Tag: racism

White Women, Accountability, and #SheetCaking

*Note: I wrote the below post last Friday night and it is rather stale now, but I decided to post it anyway. Because inane drivel like this is still being printed by white people with no clue. 

So, most folks saw the Saturday Night Live sketch with Tina Fey eating and yelling into a sheetcake rather than yelling at nazis. If not, you can check it out here.  I’ll admit, I chuckled a time or two, but at the end, I felt nauseated. Not just because of the sheer amount of cake Tina managed to consume in a short couple of minutes made my stomach do somersaults – no this was an illness borne of the unease of watching someone who has such a large platform miss the mark so profoundly.

It was a sad reflection of our self-indulgent culture that turns to instant gratification over introspective and meaningful change. I appreciate the nuance of the “Let’s eat cake”, you know, turning Marie Antoinette’s “Let them eat cake” phrase that allegedly launched a revolution into a sarcastic “Let us eat cake”, which seems to be the catchphrase of the #Resistance (you know, let’s sell kitsch shit, attend a couple of rallies, but not actually do anything to confront the real elephant in the room – our own bias, racism, classism, sexism, and transphobia led us here), but overall? This sketch just sat wrong with me. People are dying in our cities as a hatred that has been steeping for generations comes to a rapid boil – so let’s eat cake and let the neonazis take over?

We got in this mess precisely because of this type of indulgent inaction that lets us feel comfortable in our permissiveness. After all, there’s nothing we can do – “I’m just one person” as Tina says. We might as well just eat cake and wallow in our helplessness at the inequities. But that’s not true. We should be going outside and yelling at nazis. Cornell West said of that as he and his fellow clergy members were holding a line and singing “This little light of mine” at the nazi rally in Charlottesville, “we would have been crushed like cockroaches were it not for the antifascists.” The right-wing rally had planned to go through a neighborhood that consisted predominantly of people of color as they chanted “blood and soil” while fully armed and in militia gear – the neighborhood and the protesters turned them away. Right now, across this nation, protesters and anti-fascists are lining around synagogues and mosques to protect citizens who are being subjected to hate while attempting to worship – but Tina Fey jokes (but it’s tongue-in-cheek!) for us to eat cake.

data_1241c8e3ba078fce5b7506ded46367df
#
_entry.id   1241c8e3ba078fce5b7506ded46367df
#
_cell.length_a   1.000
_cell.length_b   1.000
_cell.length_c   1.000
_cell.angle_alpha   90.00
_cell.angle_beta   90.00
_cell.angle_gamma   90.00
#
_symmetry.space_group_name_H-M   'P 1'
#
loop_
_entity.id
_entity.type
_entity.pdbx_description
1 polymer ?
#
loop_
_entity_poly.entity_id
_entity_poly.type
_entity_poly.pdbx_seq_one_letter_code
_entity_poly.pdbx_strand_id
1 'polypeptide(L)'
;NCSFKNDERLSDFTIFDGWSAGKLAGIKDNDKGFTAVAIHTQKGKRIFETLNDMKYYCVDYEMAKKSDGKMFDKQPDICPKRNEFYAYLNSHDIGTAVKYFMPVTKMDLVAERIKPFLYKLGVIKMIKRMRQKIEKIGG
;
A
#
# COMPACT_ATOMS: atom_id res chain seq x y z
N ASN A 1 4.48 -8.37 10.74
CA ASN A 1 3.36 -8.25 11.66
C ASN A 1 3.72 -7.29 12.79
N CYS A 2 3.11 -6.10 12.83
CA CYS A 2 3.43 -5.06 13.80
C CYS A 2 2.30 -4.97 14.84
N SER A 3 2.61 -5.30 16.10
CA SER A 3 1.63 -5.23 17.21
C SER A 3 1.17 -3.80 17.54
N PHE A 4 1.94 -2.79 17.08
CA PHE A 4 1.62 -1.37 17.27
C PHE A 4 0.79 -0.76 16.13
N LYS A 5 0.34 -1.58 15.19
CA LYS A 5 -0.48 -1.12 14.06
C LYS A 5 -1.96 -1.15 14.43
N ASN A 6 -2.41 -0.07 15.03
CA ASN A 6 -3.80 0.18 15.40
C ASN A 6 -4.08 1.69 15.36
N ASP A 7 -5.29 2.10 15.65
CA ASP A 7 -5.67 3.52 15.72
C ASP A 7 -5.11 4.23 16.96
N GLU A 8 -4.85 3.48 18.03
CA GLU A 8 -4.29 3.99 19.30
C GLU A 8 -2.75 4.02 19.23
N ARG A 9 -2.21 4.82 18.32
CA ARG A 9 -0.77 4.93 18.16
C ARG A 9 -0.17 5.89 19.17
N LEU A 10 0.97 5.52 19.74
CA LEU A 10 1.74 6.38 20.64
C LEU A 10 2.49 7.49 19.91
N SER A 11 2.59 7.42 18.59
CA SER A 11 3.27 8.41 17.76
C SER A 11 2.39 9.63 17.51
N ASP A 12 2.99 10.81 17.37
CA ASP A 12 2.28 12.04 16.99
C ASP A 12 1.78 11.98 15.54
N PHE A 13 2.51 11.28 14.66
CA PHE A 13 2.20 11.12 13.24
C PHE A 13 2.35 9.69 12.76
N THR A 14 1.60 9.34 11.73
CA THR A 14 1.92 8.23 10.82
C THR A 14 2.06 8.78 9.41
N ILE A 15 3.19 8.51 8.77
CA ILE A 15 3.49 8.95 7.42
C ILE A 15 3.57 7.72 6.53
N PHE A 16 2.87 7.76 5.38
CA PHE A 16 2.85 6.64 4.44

We got here because individually and collectively we’ve failed to stand up until it got to this point.  We failed to stand up or speak up when liberal and conservative policies alike set disastrous precedent after disaster precedent that legalized injustice under the conventional dog whistles of hate, while we white folks nodded our approval. We failed to stand up when it became clear that there are separate rules for the wealthy and the poor, and even worse rules for the poor and black.

We swallowed the garbage that made it easy for us to criminalize the impoverished, the “Welfare Queens“, we nodded our heads sagely at the wisdom of “law and order” candidates, and failed to confront the rabid “birther” movement with the gravitas and weight it deserved. Our current president went from being a “birther” proponent to a “show me your transcript” (a black man graduating from Harvard, who was on the Harvard Law Review, and became a community organizer couldn’t have rightfully earned his degree, right?). There should have been no surprises when Trump revealed the extent of his racist ideology openly post-Charlottesville. The thing that really seems to annoy us white liberal folk is that previous presidents at least had the courtesy to use dog whistles, even as they propose arguably racist legislation after racist legislation.